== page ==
Since 2005/06 the Australian Government has contributed $9 million of humanitarian assistance to Somalia and assistance has also been provided to neighbouring countries dealing with Somalian refugees.

In December 2008, the Office of Transport Security issued Maritime Security Notice (2-08) on ‘Security Regulated Australian Ships: Protective security arrangements for transiting through high risk shipping lanes’ to Australian ship owners in response to the increase in acts of piracy and armed robbery in shipping lanes and waters surrounding the Gulf of Aden and the Somali coast.

The Notice emphasised the importance for regulated Australian ships to apply robust and layered protective security measures when transiting through shipping lanes in high risk locations.

The Australian Maritime Safety Authority Marine Notice (10/2009) on ‘Piracy and armed robbery against ships in the Somali Basin and the Western Indian Ocean’ of June 2009 advises the Australian shipping industry to implement International Maritime Organisation preventive measures to deter and suppress acts of piracy and armed robbery against ships.

In February 2009 I asked the Inspector of Transport Security, Mr Mick Palmer, a former head of the Australian Federal Police, to undertake a comprehensive inquiry into maritime piracy and armed robbery at sea as it affects Australia.

Mr Palmer is investigating the impact of piracy and armed robbery at sea on Australian registered and international trading ships and on Australian maritime trade more generally.

The Australian Government wants to make sure we have an appropriate security framework to deal with these threats.

As part of the Inquiry process, the Inspector and key members of his team have liaised with a range of senior stakeholders including the UNODC, Interpol, International Maritime Organization, International Maritime Bureau, Military, Industry and Diplomatic Stakeholders to ensure his inquiry complements wider international efforts.

It was a result of the conduct of his inquiry that the opportunity for Australia to make a contribution to the UNODC Counter Piracy Program came to light.

The inquiry will assist the Australian Government in determining whether any changes are required to our domestic security framework. Mr Palmer is due to report in the second half of 2009.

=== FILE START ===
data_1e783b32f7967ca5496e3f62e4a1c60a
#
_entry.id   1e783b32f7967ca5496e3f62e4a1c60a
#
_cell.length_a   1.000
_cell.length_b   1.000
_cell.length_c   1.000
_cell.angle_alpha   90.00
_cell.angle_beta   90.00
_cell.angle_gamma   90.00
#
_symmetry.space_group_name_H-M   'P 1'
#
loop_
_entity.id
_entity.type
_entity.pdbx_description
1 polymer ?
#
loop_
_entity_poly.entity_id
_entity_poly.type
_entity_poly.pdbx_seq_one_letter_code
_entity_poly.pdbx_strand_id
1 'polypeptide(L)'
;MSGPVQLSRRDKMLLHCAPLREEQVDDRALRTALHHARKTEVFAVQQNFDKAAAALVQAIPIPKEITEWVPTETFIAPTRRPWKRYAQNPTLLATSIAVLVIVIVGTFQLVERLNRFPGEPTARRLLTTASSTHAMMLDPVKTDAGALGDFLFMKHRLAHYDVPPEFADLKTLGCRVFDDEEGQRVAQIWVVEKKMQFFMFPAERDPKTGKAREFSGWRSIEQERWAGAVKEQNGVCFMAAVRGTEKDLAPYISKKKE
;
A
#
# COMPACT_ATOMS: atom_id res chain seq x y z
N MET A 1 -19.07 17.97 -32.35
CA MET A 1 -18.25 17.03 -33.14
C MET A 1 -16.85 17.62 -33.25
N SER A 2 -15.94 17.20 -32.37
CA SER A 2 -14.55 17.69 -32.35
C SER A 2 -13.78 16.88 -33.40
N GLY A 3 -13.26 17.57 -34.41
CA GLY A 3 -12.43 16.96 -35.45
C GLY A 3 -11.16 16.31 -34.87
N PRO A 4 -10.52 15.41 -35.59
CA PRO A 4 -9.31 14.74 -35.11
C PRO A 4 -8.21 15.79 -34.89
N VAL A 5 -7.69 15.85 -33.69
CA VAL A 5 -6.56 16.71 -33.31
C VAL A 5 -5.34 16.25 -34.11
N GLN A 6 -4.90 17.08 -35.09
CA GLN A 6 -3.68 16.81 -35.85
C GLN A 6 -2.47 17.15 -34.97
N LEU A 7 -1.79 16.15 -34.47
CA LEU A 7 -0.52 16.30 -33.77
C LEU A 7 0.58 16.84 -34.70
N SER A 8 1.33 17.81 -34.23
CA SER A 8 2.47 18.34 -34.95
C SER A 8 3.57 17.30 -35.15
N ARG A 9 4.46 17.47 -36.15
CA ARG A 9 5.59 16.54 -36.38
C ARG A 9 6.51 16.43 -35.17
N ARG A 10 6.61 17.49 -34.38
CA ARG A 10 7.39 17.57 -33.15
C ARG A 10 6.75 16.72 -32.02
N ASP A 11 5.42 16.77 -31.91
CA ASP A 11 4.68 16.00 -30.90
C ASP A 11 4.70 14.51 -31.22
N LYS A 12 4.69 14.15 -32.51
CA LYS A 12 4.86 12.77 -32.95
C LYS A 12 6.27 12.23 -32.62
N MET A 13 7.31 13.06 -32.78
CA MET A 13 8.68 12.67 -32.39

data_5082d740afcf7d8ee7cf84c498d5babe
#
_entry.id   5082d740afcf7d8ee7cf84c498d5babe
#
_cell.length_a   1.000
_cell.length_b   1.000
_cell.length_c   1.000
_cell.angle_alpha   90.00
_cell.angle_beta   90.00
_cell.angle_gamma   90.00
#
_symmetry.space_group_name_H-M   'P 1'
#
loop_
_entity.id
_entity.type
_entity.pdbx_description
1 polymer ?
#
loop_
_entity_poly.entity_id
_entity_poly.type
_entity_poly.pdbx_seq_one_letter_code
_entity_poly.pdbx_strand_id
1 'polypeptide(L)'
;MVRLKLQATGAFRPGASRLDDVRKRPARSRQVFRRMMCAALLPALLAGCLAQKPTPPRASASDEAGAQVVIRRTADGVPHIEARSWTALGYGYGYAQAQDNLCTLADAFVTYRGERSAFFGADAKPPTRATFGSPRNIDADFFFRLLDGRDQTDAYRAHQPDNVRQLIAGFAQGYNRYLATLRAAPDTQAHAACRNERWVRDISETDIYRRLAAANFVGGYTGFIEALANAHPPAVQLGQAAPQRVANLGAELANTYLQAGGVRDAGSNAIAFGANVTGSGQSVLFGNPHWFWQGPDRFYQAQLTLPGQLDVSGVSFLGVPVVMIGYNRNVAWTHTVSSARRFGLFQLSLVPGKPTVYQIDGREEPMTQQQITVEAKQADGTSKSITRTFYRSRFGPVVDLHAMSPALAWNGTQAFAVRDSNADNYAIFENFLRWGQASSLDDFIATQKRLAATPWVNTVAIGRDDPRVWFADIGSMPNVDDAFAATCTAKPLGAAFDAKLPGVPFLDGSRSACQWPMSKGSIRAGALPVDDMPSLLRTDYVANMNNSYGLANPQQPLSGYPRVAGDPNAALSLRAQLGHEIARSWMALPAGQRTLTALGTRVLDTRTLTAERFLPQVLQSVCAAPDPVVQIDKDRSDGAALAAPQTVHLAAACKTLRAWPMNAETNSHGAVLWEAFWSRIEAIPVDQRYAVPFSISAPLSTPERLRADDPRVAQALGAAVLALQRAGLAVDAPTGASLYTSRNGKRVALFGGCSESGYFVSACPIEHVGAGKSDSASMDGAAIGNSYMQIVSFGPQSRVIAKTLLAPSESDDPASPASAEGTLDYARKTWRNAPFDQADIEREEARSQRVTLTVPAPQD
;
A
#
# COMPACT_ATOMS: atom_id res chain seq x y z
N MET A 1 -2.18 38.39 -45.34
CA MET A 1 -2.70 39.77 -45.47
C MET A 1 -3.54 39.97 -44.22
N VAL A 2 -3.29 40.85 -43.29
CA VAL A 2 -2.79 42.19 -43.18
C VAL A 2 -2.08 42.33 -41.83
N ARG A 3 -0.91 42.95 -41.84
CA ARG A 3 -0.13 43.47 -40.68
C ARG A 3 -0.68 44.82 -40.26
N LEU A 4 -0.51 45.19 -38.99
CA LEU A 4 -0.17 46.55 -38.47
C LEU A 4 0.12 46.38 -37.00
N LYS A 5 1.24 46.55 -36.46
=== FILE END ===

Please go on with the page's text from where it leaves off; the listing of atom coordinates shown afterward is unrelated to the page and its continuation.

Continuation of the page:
Within our own region, The Malacca Straits has for many years been a focus for pirate and criminal activities.

This narrow Strait contains thousands of islets, and is an outlet for many rivers, making it an ideal location for pirates to hide and evade capture.

It is an important passageway between China, and India and is on the route between Europe, the Suez Canal; and the Persian Gulf; and the busy ports of Singapore, Hong Kong, Taiwan, Pusan and Tokyo.

Indonesia, Malaysia, Singapore and Thailand have formed the Malacca Straits Security Joint Working Group in response to the problem.

Under the initiative, the maritime forces of the four countries coordinate sea patrols of the area.

Overall, there has been a significant reduction in attacks in this important maritime area.

In conclusion, the Palmer Inquiry, the ADF commitment to anti-piracy efforts and the contribution of financial support and skills and expertise to the UNODC demonstrate Australia’s commitment to work with effective international forums such as the International Maritime Organisation and the United Nations to deal with the threat of international piracy off the Horn of Africa.

This threat directly affects the lives of Australians travelling through this region and our economic interests that are reliant on the safety and security of international shipping.